South Carolina Senior Chess Championship

Mr. Gene Nix is the President of the Greenville, South Carolina, Chess Club included the AW in his latest mailing even though I was unable to participate in the tournament much to my regret. I asked if it could be used by the AW and I got a kick out of his reply:

Good afternoon Michael!
Certainly! That is, I mean you may use it.

There is nothing the AW can add to Gene’s report, so, without further adieu, the complete newsletter:

Greenville Chess Club:

December 20, 2017

Happy first week of winter, Greenville chess mongers of all ages, venerable and otherwise! Did you know the SC Senior Open happened this past weekend?! Here’s what happened:

9th Annual South Carolina Senior Open, December 16-17, 2017
Nineteen venerable gentlemen from South Carolina, North Carolina, Georgia, Tennessee, Alabama, and Virginia converged on the Hampton Inn at I-385 in Greenville, SC, to resolve the matter of senior dominance at the chess board in South Carolina!
Accelerated pairings left only two perfect 2-0 scores going into the Sunday rounds, setting the pieces for a Master-level showdown in the final round between leader Life Master Peter Bereolos of Tennessee, and South Carolina legend Life Master Klaus Pohl. The Tennessee Master finally prevailed for the tournament win, while Daniel Quigley won a ratings upset over past NC Senior Champion Michael Kliber two boards down to take the SC Senior Championship trophy and title, and to share second & third places with Dr. Clark Brown of Georgia! The U1600 leaders finished with a five-way tie at 2-2, with Michael Meekins taking the SC U1600 Senior trophy, which award was established on-site and which object is on order for delivery forthwith! The contending field included also from South Carolina John Haymond (returning to competition this year after a too long break), Lee Marinelli and Dean Creech; and from North Carolina Michael Matson, Joseph Quinlan, Wayne Spon, Bruce Roth, Debs Pedigo, Mike Eberhardinger, and Harold Zeltner; and Ray Downs from Alabama; and Steven Boshears from Georgia, and from Virginia was Rob Mahan, a fellow organizer of Senior tournaments!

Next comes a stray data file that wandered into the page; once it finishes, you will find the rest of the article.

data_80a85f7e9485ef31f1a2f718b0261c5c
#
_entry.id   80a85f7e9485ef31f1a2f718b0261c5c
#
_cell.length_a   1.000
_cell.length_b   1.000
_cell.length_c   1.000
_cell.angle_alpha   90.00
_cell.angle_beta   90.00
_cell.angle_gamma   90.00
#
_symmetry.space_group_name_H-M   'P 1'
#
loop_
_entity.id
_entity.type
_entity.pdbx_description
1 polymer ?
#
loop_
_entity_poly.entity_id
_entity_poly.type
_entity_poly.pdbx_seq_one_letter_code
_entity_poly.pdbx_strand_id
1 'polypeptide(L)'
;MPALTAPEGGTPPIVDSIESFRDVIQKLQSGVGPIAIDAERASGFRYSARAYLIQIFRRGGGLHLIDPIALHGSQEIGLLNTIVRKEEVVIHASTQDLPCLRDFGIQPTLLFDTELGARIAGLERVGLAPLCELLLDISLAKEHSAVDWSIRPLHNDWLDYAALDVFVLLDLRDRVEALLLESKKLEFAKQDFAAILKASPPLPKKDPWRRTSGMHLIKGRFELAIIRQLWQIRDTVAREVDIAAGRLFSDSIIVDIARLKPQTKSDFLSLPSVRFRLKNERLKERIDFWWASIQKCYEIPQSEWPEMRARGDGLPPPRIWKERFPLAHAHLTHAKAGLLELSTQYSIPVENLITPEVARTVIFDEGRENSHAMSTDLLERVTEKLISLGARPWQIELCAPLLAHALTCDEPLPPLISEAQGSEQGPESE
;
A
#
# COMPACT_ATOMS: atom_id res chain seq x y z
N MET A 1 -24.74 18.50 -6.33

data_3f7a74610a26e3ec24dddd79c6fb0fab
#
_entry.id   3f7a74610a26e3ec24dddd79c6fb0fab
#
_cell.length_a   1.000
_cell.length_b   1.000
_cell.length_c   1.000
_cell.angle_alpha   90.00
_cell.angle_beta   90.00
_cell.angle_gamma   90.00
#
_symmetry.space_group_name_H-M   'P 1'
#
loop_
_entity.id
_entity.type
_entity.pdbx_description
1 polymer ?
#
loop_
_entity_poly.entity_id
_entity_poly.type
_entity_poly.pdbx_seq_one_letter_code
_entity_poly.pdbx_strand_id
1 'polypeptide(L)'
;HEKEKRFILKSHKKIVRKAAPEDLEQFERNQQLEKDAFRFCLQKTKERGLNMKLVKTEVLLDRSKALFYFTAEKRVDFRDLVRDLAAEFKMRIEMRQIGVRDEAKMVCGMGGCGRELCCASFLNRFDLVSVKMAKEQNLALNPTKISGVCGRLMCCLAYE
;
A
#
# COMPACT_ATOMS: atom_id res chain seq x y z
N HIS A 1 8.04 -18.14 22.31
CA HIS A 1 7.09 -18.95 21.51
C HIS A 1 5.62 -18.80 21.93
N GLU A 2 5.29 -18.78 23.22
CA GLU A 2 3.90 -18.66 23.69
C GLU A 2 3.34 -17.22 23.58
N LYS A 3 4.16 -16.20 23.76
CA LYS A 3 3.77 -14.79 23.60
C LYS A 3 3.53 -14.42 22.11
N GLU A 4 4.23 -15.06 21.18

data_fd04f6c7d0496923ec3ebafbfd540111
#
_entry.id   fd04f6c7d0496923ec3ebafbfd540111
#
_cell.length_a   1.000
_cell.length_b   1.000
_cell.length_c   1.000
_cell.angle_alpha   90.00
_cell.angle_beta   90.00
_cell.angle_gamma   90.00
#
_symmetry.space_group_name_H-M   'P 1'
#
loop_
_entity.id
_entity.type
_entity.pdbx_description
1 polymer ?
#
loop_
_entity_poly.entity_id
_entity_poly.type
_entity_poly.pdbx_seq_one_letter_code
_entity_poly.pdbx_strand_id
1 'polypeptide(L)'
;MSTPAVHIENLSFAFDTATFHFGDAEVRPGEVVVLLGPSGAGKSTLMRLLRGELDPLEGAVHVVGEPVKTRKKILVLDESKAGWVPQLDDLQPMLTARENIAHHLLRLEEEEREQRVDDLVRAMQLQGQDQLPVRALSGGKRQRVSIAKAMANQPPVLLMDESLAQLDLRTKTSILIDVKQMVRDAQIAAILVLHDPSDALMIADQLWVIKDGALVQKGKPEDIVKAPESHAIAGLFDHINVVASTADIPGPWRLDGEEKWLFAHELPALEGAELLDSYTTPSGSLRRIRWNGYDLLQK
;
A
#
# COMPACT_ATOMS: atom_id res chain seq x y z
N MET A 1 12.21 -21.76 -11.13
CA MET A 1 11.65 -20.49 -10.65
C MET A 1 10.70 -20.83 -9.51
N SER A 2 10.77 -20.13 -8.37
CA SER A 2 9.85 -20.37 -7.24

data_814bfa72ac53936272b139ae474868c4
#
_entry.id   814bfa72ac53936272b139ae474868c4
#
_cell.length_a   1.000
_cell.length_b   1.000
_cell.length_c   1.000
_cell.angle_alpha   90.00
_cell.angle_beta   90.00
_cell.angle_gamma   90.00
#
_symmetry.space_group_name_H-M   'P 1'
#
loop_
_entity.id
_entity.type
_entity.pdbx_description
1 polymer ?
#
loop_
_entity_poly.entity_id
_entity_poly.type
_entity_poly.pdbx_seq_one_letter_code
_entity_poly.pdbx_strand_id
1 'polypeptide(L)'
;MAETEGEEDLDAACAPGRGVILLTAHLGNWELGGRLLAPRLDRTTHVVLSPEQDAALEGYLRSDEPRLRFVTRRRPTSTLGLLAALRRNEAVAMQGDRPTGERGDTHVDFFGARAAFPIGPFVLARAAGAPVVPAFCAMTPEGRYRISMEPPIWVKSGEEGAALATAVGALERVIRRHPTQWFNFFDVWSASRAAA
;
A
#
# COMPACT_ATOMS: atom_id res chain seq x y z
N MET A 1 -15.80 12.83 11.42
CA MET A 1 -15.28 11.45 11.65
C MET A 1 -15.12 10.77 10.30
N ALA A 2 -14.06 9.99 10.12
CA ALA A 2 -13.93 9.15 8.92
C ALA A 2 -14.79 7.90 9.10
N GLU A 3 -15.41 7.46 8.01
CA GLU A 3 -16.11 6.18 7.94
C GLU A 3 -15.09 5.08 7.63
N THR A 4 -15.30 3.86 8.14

South Carolina Senior Champion Daniel Quigley will receive an invitation and a stipend to compete in the Tournament of Senior State Champions next July in Madison, Wisconsin, alongside the US Open, to include a half-off entry into the US Open itself afterward. The development of this new event derives from SCCA President David Grimaud’s work as the US Chess Senior Committee President!
Warmest thanks go to the staff of the Hampton Inn for their responsive service, and to Business Manager Ms. Jessica Dillard for her close management of guest room matters. Special thanks go to Mr. Grimaud and Precision Tune Auto Care for their generous sponsorship of this and other SC tournaments, and to some unnamed, anonymous, and undisclosed donors who added funds to augment the U1600 prizes, to include an Under-1600 SC trophy! Local TD Gene Nix organized and officiated.

This week, Thursday: Rated Blitz, G/3, +2, starting 7:45 PM at Barnes & Noble on Haywood Road. Double or single RR in sections as applicable and useful. Pleeeeeeeaaaaassssse: be there in time to enter so we start on time!

Children’s chess – please note the change: Alternating Wednesdays, 6-7:30 – Boardwalk!! Next meeting Wednesday, January 3, 2018!